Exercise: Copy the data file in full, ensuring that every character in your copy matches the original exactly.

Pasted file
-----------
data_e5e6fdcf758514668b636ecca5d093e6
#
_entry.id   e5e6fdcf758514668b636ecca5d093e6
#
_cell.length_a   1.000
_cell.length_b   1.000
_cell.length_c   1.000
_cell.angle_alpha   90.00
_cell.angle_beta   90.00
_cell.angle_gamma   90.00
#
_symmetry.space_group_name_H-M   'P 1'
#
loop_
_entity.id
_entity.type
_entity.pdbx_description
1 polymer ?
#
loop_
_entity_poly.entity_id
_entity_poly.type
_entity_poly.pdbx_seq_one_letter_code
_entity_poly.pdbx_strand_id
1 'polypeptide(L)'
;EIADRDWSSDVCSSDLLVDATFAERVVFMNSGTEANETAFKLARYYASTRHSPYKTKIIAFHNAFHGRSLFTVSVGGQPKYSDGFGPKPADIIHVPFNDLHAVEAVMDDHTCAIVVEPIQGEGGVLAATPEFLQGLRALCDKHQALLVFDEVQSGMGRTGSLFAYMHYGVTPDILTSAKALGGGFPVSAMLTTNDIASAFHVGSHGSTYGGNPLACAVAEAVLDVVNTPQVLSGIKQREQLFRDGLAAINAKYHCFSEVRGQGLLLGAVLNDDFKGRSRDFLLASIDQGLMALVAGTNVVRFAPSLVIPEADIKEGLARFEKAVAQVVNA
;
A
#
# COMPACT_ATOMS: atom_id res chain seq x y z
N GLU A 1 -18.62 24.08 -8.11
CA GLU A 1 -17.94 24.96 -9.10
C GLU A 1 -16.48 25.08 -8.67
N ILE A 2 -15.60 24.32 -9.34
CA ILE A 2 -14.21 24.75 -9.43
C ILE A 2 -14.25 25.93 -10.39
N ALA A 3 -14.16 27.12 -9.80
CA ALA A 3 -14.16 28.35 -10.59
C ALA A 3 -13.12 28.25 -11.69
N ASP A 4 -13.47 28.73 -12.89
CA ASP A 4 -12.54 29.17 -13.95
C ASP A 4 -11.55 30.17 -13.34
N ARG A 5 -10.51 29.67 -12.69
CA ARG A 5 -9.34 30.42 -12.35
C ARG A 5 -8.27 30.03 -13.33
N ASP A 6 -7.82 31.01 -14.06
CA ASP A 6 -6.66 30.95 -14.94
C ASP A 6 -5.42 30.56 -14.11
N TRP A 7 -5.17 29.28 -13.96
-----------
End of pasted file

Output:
data_e5e6fdcf758514668b636ecca5d093e6
#
_entry.id   e5e6fdcf758514668b636ecca5d093e6
#
_cell.length_a   1.000
_cell.length_b   1.000
_cell.length_c   1.000
_cell.angle_alpha   90.00
_cell.angle_beta   90.00
_cell.angle_gamma   90.00
#
_symmetry.space_group_name_H-M   'P 1'
#
loop_
_entity.id
_entity.type
_entity.pdbx_description
1 polymer ?
#
loop_
_entity_poly.entity_id
_entity_poly.type
_entity_poly.pdbx_seq_one_letter_code
_entity_poly.pdbx_strand_id
1 'polypeptide(L)'
;EIADRDWSSDVCSSDLLVDATFAERVVFMNSGTEANETAFKLARYYASTRHSPYKTKIIAFHNAFHGRSLFTVSVGGQPKYSDGFGPKPADIIHVPFNDLHAVEAVMDDHTCAIVVEPIQGEGGVLAATPEFLQGLRALCDKHQALLVFDEVQSGMGRTGSLFAYMHYGVTPDILTSAKALGGGFPVSAMLTTNDIASAFHVGSHGSTYGGNPLACAVAEAVLDVVNTPQVLSGIKQREQLFRDGLAAINAKYHCFSEVRGQGLLLGAVLNDDFKGRSRDFLLASIDQGLMALVAGTNVVRFAPSLVIPEADIKEGLARFEKAVAQVVNA
;
A
#
# COMPACT_ATOMS: atom_id res chain seq x y z
N GLU A 1 -18.62 24.08 -8.11
CA GLU A 1 -17.94 24.96 -9.10
C GLU A 1 -16.48 25.08 -8.67
N ILE A 2 -15.60 24.32 -9.34
CA ILE A 2 -14.21 24.75 -9.43
C ILE A 2 -14.25 25.93 -10.39
N ALA A 3 -14.16 27.12 -9.80
CA ALA A 3 -14.16 28.35 -10.59
C ALA A 3 -13.12 28.25 -11.69
N ASP A 4 -13.47 28.73 -12.89
CA ASP A 4 -12.54 29.17 -13.95
C ASP A 4 -11.55 30.17 -13.34
N ARG A 5 -10.51 29.67 -12.69
CA ARG A 5 -9.34 30.42 -12.35
C ARG A 5 -8.27 30.03 -13.33
N ASP A 6 -7.82 31.01 -14.06
CA ASP A 6 -6.66 30.95 -14.94
C ASP A 6 -5.42 30.56 -14.11
N TRP A 7 -5.17 29.28 -13.96